The Bank worked with its industry partners in the Canadian Fixed-Income Forum to develop a framework for supporting smooth trading and settlement of Government of Canada (GoC) securities in a low interest rate environment. The proposed framework includes a possible fee for failing to settle transactions in GoC securities. A public consultation was launched to solicit feedback on the proposed fee’s structure and governance.6

Contributing to interest rate benchmark reform

The Canadian Dollar Offered Rate (CDOR) will be discontinued after June 28, 2024.7 CDOR has long been a core benchmark in Canada. The end of its publication is a significant milestone in the global migration to risk-free rates, which will help our financial system remain robust and resilient in the decades to come. This is important for Canadian financial markets because over $20 trillion of financial instruments reference CDOR. The cessation of CDOR was based on a recommendation by The Canadian Alternative Reference Rate Working Group (CARR), which the Bank co-chairs.

The end of CDOR will also mean the disappearance of bankers’ acceptances, which account for 20% of Canadian money market products. The Bank facilitated a series of industry workshops to help determine how markets will transition away from bankers’ acceptances.

Overseeing payments and financial market infrastructures

The Bank is responsible for overseeing Canadian financial market infrastructures (FMIs) that have the potential to pose systemic or payment system risks.

In 2022, the Bank conducted the first comprehensive assessment of the cyber practices of designated FMIs, set against expectations released in 2021. The review found that these FMIs generally apply sound business practices when it comes to cyber security.8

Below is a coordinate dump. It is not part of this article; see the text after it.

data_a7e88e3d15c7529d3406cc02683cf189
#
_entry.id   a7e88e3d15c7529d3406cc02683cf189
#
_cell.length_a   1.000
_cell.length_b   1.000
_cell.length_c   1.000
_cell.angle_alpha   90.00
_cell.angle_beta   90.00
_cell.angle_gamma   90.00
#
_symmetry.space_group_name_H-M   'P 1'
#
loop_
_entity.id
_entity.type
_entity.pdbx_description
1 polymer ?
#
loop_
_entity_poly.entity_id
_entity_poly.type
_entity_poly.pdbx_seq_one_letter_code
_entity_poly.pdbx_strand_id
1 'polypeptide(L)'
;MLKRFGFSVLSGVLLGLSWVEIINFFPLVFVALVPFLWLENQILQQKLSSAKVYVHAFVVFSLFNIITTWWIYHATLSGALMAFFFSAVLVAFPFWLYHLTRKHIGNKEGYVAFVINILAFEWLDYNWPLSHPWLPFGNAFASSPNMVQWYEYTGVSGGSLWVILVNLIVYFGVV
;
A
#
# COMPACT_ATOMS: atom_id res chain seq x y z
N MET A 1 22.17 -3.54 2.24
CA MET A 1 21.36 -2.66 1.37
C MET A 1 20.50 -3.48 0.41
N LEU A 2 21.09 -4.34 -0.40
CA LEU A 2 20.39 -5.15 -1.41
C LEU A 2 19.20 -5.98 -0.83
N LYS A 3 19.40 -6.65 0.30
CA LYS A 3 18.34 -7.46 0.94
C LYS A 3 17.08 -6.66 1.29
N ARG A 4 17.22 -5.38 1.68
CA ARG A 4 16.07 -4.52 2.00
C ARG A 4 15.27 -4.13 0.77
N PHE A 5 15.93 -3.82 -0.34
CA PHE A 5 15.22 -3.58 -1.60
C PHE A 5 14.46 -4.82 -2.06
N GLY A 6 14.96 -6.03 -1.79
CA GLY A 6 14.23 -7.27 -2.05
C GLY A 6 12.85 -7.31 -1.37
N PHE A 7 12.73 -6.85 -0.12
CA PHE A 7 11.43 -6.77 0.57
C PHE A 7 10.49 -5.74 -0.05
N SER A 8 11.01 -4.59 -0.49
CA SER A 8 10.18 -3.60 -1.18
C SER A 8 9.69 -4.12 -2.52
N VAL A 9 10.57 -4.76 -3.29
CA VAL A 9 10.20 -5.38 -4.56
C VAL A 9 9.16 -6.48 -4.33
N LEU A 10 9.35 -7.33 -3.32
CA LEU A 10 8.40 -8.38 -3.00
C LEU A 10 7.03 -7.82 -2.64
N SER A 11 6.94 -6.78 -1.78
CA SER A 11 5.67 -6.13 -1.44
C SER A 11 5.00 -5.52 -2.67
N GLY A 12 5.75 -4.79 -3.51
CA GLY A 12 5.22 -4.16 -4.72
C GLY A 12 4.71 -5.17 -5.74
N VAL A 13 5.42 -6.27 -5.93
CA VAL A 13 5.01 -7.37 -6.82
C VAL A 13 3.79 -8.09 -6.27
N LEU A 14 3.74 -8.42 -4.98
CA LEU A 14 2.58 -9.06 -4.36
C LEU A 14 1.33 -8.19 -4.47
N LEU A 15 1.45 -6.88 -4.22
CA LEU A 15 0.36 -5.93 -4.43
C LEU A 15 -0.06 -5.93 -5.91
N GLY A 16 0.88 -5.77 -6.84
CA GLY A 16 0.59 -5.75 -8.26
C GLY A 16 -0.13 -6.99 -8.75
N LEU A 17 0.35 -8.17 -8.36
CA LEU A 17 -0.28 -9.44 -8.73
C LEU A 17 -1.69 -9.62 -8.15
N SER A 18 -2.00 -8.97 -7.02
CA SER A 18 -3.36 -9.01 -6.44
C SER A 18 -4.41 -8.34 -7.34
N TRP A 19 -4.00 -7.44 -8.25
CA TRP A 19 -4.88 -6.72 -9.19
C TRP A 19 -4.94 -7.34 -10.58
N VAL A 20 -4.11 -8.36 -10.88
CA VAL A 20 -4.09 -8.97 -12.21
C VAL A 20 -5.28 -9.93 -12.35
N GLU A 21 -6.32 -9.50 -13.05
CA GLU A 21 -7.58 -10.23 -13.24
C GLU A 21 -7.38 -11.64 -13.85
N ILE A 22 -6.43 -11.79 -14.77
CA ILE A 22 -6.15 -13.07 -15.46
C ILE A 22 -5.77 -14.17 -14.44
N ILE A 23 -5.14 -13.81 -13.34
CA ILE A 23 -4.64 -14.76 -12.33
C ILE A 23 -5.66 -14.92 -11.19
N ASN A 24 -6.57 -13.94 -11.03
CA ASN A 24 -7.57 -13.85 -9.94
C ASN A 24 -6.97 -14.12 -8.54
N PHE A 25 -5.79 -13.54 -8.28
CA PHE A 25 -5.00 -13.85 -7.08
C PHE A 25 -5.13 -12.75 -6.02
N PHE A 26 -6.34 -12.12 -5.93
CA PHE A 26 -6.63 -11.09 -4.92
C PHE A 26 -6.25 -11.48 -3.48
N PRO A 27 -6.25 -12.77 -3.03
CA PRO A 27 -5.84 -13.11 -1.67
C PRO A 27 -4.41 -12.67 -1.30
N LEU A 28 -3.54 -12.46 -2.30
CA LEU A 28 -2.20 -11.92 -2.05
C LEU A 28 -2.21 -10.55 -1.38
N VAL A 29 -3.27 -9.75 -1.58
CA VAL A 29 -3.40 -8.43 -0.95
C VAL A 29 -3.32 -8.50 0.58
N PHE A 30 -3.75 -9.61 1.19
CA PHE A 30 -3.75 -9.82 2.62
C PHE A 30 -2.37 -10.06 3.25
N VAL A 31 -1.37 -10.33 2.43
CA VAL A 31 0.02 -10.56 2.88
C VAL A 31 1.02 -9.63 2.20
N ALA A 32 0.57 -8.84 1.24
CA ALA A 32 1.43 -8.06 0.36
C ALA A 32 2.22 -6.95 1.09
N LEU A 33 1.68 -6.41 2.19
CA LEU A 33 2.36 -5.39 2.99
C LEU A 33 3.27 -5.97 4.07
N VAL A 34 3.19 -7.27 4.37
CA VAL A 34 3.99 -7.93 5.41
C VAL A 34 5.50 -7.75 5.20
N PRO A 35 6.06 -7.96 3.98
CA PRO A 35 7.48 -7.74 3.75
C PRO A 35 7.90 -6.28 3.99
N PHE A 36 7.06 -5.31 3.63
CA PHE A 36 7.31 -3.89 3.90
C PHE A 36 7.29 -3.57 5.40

Also, the Bank made further progress in implementing the FMI resolution regime by drafting concrete resolution plans for designated FMIs.

Looking forward

In 2023, the Bank will continue to:

  • use microdata to enrich its understanding of financial vulnerabilities and provide timely updates to Canadians on how those vulnerabilities are evolving
  • incorporate financial stability considerations into monetary policy, including those arising from the heterogeneity of agents
  • work closely with domestic and international partners to share information and promote the resilience of Canada’s financial system
  • use the results of the public consultation to finalize the proposed framework to support the smooth trading and settlement of Government of Canada securities in a low interest rate environment
  • support Canada’s transition away from CDOR and CARR’s work in developing a forward-looking Term Canadian Overnight Repo Rate Average (CORRA) benchmark9

  1. 1. S. Kozicki, “A world of difference: Households, the pandemic and monetary policy” (remarks delivered virtually to the Federal Reserve Bank of San Francisco Macroeconomics and Monetary Policy Conference, San Francisco, California, March 25, 2022).[]
  2. 2. For instance, in the 2022 Financial System Review, the Bank assessed the extent to which households with different levels of indebtedness increased their holdings of liquid assets during the pandemic, which would add to their financial resilience.[]
  3. 3. Bank of Canada, “Box 6: Activities of the Heads of Regulatory Agencies Committee and the Systemic Risk Surveillance Committee over the past year,” Financial System Review (June 2022).[]
  4. 4. Fragile liquidity in fixed-income markets is an ongoing structural vulnerability. A sudden spike in demand for liquidity from asset managers could exceed the willingness of banks to supply such liquidity, causing large price movements and a potential freeze in some markets. The recent tightening in financial conditions and increased market volatility have reduced liquidity.[]
  5. 5. Office of the Superintendent of Financial Institutions, “OSFI sets Domestic Stability Buffer at 3% and adjusts range” (news release, December 8, 2022).[]
  6. 6. Bank of Canada, “GMF publishes a consultation paper on a proposed fee for failing to settle GoC securities” (market notice, November 7, 2022).[]
  7. 7. Bank of Canada, “CARR welcomes RBSL’s decision to cease the publication of CDOR after June 28, 2024” (market notice, May 16, 2022).[]
  8. 8. The Bank will elaborate on the review’s findings in its forthcoming Bank of Canada Oversight Activities for Financial Market Infrastructures 2022 Annual Report.[]
  9. 9. The year 2023 will be critical: CARR is targeting the end of the first quarter of 2023 to move all inter-bank activity from CDOR to CORRA. After the end of June, CARR’s transition plan—reflected in OSFI’s supervisory expectations for federally regulated financial institutions—permits no new CDOR exposures (except in loans and the hedging of loans).[]